Despite Matteo admits that other lesser-known archive models like the Lugger or the Polyvelts could have been picked for the pack, the choice verged on selected icons because they helped “younger consumers embracing the brand and wearing the shoes with contemporary outfits. Which is also the reason why Clarks Originals is so relevant in the market today as a real alternative to sneakers.
This is the same situation when the Wallabees got popular with the Brooklyn B-Boys in the ‘90s, and, at the same time, in the UK during the Manchester acid house scene. We aim to establish a space between brown and athletic shoes. A nice place to be.”
With the fashion discourse dominated by sportswear, Clarks is currently facing the challenge of harmonising what may now look like formal and historical models with the necessities of younger generations. The work of Clarks – both within and without this pack – is that of preserving a cross-generational legacy deeply ingrained within people without compromising on a new vocabulary of design. Like reggae legend deejay General Saint recalls, “My mother bought me my first pair of Clarks. She was living in England so when she was coming to Jamaica in the summer of ‘75 that’s the first thing I asked her to bring – Clarks.”
Storytelling therefore has become the way to operate the balanced transition from the brand’s 200-year-old headquarters still treasuring original models, sketches and adverts – “A playground for every footwear designer,” jokes Matteo – to a global, younger, and digital-oriented audience.
“Consumers today are way more ‘educated’ and critic than years ago, they can understand in a few clicks what products have in common with music scenes, with politics and the arts. Hence, at Clarks we are not talking anymore to early rudeboys, mods, beatniks, ‘60s Parisian protesters, acid house clubbers, or ‘90s B-boys. Instead, we are continuing the journey, building our cultural universe for the new generations and making sure that we are still relevant in contemporary cultural scenes.”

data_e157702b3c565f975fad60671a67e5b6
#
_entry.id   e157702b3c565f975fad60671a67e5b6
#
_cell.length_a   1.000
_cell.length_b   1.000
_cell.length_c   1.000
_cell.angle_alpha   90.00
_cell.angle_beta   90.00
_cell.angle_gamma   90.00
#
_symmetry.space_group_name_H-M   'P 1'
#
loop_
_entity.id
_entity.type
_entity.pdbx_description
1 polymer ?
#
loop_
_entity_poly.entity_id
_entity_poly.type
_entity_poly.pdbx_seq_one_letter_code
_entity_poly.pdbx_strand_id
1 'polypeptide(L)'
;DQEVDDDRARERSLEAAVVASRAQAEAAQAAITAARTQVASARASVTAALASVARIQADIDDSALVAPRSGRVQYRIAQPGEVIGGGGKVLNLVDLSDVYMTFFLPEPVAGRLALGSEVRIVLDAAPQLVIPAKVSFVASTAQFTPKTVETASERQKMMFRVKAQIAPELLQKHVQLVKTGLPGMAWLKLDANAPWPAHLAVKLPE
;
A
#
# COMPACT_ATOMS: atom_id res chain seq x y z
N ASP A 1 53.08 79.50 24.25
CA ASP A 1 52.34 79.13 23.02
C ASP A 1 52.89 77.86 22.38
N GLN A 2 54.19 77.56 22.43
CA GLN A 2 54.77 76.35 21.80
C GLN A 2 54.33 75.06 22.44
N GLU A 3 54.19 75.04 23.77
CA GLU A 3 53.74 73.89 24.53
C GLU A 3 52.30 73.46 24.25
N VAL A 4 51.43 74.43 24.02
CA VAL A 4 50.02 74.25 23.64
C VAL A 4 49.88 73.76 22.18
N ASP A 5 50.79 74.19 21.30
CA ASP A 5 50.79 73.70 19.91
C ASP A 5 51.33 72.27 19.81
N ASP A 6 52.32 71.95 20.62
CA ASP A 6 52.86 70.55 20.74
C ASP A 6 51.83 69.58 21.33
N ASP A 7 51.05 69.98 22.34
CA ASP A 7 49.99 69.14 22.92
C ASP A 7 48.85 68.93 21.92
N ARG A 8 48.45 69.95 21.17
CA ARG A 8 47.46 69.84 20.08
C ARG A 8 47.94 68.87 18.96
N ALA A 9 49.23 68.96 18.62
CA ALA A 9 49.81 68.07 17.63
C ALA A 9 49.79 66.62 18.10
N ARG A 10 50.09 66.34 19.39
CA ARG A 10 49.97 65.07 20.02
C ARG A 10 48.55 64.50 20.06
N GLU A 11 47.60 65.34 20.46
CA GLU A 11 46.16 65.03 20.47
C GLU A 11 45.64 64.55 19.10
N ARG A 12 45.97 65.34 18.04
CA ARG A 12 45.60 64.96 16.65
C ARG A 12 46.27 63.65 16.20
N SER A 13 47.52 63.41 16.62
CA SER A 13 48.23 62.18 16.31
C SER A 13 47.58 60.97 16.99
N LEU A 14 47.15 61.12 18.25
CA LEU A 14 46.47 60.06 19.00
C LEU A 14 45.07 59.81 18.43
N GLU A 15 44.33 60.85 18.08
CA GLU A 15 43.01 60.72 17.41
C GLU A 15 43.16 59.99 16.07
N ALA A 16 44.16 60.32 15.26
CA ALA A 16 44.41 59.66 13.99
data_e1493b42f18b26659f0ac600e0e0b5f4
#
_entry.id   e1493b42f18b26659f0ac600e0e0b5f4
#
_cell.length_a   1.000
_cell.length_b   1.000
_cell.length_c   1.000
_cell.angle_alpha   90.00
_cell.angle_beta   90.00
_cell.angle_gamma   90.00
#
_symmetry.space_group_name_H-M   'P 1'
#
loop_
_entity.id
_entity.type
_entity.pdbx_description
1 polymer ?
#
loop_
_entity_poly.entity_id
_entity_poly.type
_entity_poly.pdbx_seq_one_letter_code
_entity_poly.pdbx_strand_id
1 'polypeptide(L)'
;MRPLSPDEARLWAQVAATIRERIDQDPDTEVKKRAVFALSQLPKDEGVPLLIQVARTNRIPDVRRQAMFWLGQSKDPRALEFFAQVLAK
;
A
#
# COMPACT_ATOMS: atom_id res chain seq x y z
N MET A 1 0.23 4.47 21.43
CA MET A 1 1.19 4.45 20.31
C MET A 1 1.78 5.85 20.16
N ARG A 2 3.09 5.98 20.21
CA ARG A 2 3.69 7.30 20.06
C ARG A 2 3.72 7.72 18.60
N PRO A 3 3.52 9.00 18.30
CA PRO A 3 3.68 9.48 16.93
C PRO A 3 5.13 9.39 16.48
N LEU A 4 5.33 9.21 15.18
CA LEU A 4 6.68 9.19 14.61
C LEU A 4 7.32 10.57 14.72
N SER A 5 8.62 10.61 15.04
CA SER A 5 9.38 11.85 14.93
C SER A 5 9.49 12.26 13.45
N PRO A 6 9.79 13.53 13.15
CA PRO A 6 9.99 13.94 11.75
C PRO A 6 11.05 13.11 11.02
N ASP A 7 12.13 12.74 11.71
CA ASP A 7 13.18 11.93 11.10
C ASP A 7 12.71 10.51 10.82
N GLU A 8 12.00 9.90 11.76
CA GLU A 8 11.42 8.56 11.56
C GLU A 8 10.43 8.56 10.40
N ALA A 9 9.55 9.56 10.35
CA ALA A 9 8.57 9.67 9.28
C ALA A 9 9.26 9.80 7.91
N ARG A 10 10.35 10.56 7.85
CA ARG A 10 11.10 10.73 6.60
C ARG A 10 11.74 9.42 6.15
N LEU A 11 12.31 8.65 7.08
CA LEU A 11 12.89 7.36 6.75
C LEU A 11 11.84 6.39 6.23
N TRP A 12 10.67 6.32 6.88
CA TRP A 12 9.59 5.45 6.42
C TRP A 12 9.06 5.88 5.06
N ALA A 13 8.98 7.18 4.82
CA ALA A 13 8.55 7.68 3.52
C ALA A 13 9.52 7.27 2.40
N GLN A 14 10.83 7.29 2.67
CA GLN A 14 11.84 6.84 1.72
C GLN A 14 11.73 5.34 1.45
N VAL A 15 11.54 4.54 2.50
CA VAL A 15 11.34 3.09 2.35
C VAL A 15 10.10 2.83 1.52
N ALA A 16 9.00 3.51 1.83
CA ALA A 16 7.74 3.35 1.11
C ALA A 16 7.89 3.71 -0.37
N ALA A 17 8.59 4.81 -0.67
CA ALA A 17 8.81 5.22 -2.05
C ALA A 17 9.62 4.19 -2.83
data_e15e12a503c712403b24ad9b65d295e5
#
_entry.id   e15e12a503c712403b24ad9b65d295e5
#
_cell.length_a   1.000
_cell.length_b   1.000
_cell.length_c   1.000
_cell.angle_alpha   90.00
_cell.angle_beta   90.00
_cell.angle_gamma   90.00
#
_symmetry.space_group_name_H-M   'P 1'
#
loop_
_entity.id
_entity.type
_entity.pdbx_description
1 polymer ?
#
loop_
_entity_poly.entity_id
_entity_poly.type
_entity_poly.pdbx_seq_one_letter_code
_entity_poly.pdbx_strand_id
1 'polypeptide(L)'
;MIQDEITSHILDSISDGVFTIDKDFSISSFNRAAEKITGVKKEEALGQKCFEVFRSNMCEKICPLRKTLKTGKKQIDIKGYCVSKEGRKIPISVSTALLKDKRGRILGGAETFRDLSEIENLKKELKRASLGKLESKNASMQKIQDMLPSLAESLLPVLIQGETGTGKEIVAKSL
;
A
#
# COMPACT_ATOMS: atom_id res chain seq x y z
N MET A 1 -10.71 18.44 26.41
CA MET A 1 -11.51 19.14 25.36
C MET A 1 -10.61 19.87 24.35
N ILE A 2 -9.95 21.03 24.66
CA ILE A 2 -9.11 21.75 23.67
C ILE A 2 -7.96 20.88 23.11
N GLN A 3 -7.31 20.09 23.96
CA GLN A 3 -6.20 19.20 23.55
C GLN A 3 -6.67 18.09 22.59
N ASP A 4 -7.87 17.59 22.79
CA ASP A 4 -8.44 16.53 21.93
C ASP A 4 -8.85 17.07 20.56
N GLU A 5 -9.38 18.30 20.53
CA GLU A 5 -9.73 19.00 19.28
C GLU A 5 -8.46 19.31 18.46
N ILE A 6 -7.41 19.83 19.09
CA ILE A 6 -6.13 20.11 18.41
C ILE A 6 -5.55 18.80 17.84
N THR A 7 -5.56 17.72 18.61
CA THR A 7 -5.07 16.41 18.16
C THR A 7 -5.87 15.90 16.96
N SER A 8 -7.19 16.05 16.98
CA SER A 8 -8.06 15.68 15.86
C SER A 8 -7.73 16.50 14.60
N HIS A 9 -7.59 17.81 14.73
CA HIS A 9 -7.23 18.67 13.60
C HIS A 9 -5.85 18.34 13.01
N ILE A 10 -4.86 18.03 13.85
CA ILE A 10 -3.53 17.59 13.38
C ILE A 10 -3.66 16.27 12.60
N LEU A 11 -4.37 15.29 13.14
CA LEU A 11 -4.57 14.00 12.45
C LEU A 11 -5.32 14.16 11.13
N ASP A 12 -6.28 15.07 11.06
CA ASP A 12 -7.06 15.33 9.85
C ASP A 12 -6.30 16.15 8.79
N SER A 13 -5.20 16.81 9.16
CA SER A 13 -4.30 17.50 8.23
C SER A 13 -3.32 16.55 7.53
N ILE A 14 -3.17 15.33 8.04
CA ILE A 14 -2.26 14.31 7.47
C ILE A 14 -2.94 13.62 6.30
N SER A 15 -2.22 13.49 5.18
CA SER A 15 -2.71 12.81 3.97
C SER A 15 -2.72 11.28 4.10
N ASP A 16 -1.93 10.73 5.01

This ethos is embodied by the British brand’s recent collaboration with Raheem Sterling, one of the icons of the English football team who was born and raised in the Maverley district of Kingston. “Jamaica’s rich cultural heritage plays a hugely important role in his life,” says Bellentani, “These roots are responsible for his love of Clarks Originals. Community is, in fact, often in the centre of discussion when me and my team approach a new design.
“To ensure we’re giving back to the place that has given us so much, we’re also working with Grammy Award-winning artist Koffee and her Families Rule/MTLT charity, a charity that strives to empower kids through training, mentorship and scholarships.”
Together with the reissue of Al Finger's opus and the release of the documentary featuring Jamaican music heavyweights of the calibre of Protoje, No-Maddz, M1llionz, and Koffee, The Jamaica Pack has highlighted the relevance of the island’s culture in the constant creation of new forms of narration of the British music and fashion heritage.
The collection, in fact, stands as a testament of the role design can have in building bridges between past tales and future scenarios for young rebels and entire communities.
Opening image: singer Junior Reid wears a pair of Clarks Wallabee standing next to King Jammy's soundsystem, Kingston, 1986. Photo Beth Lesser / One Love Books.